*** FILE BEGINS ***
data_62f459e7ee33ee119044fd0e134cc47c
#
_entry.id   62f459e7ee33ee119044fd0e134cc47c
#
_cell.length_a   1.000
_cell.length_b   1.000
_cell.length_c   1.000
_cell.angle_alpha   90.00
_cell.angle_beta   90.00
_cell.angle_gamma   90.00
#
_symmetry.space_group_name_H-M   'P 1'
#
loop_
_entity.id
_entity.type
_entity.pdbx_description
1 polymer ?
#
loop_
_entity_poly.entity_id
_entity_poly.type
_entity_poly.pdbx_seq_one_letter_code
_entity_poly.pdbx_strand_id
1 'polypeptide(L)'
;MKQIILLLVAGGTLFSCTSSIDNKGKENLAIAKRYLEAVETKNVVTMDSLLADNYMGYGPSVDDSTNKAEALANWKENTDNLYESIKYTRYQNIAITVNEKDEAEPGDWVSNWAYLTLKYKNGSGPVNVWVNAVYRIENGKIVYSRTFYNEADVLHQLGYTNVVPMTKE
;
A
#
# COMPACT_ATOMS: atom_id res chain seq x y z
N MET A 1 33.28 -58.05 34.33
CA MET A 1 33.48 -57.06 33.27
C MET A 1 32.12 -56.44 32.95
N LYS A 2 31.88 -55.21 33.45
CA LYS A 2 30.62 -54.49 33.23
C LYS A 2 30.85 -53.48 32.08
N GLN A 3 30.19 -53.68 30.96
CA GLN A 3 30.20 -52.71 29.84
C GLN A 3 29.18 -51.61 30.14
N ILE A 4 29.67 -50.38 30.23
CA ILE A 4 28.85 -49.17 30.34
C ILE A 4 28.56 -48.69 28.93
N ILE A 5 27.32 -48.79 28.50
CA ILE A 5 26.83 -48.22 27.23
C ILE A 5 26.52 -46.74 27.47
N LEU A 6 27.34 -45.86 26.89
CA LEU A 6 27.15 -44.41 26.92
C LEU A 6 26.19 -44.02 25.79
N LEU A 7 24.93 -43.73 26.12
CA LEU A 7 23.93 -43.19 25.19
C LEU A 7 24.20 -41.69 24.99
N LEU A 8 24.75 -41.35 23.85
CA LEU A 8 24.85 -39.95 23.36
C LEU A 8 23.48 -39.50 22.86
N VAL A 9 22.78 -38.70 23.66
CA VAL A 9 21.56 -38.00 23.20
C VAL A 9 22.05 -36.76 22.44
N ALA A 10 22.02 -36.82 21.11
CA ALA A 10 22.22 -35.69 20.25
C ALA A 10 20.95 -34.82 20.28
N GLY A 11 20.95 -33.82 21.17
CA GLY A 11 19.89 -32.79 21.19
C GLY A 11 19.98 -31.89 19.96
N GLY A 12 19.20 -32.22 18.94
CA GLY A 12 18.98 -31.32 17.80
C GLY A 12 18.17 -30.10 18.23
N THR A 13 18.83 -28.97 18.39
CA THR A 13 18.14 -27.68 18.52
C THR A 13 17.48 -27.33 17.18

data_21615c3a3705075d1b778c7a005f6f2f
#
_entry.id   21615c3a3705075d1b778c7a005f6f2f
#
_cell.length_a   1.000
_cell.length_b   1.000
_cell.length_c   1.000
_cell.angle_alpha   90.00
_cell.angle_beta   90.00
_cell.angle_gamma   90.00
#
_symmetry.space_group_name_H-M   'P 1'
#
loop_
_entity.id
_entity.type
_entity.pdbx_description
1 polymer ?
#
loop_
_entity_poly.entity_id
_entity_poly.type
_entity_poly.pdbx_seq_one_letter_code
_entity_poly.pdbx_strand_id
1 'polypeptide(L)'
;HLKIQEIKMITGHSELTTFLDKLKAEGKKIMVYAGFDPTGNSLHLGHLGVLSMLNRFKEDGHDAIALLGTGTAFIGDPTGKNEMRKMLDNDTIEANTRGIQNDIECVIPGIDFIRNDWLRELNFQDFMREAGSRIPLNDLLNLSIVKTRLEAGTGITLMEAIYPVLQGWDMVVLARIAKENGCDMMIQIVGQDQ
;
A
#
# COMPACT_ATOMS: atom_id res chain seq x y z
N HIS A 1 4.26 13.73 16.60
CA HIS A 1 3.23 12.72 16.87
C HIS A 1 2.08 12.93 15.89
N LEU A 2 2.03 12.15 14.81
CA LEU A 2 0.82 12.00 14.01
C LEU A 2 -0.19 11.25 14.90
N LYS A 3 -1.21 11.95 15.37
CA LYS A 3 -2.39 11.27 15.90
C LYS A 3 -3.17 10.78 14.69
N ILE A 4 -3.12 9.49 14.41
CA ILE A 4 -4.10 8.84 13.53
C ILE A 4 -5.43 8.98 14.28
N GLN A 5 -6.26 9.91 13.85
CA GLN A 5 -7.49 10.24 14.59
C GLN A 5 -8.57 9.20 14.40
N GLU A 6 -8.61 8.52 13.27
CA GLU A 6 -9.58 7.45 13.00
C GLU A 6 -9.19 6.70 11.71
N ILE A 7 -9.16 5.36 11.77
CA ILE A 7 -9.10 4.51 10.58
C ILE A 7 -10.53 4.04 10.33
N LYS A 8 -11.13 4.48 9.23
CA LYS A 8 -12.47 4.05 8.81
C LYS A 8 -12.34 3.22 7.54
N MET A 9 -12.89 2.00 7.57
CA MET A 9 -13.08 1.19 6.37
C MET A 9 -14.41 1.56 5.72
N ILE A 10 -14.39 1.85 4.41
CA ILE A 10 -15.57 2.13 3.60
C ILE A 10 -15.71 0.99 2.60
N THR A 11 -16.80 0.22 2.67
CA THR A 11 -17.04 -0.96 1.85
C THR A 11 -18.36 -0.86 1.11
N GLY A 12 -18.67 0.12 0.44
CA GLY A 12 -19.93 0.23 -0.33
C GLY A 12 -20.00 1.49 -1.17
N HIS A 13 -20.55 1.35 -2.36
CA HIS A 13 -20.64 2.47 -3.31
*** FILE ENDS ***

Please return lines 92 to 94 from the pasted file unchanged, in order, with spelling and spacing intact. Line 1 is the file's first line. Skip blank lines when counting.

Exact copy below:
_entity_poly.pdbx_seq_one_letter_code
_entity_poly.pdbx_strand_id
1 'polypeptide(L)'